When corresponding with Corey about internship placement preferences, I told him that the most useful experience for me personally, would give me more context for understanding what career paths will make me feel the most fulfilled. After exploring the list together and reading internship blog posts from previous years, I came to believe that interning with a municipality would be a perfect fit for completing that goal. From my first call connecting with Holly, I knew that COVID-19 circumstances wouldn’t hinder our ability to work together. Interested in both my academic and emotional transition to the Outer Banks, Holly always took time to understand my perspectives and make our work together as impactful, relevant and engaging as possible. Coming into my internship, it was already predetermined that my work would be environmentally focused; the format of my work however, was something Holly and I developed together. After discussing a need for more outreach, specifically in the realm of social media, Holly and I decided that I would explore the Town’s social media presence and find ways to increase its effectiveness. The social media campaigns we’ve developed have been for both short-term and long-term use. Spot-light, information-dense campaigns would run for roughly three weeks, with weekly or biweekly posts. On the other hand, long-term campaigns – sparser and more simplistic in information – would run for six months or longer.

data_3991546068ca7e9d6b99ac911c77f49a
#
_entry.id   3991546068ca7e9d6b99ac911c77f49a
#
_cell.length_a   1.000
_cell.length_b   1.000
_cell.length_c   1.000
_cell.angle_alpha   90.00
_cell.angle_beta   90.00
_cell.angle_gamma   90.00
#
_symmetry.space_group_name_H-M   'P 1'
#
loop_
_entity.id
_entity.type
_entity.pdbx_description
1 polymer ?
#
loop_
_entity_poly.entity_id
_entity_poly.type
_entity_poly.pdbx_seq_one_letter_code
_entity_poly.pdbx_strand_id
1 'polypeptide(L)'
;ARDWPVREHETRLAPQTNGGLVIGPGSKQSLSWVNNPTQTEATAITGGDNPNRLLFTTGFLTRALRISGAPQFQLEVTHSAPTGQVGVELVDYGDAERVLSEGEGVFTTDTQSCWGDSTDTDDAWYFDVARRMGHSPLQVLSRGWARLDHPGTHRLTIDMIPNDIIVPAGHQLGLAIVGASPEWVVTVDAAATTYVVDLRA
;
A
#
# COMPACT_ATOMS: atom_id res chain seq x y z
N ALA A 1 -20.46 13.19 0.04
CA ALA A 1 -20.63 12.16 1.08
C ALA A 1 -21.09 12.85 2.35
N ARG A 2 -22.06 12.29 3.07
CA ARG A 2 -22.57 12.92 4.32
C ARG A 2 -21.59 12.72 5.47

My experience with the Town of Nags Head was enhanced by Holly’s willingness to introduce me to her coworkers and connect me better with the rest of the department and town staff. From arranging calls with herself, Kate Jones, (engineering technician and the Town’s point-person on stormwater management) and Kylie Shephard , (another environmental planner in the Planning Department) to better inform me on the Town’s management strategies, to letting me sit in on staff meetings and see how decisions get made, Holly made sure that my internship taught me more than just what we discussed as experience deliverables.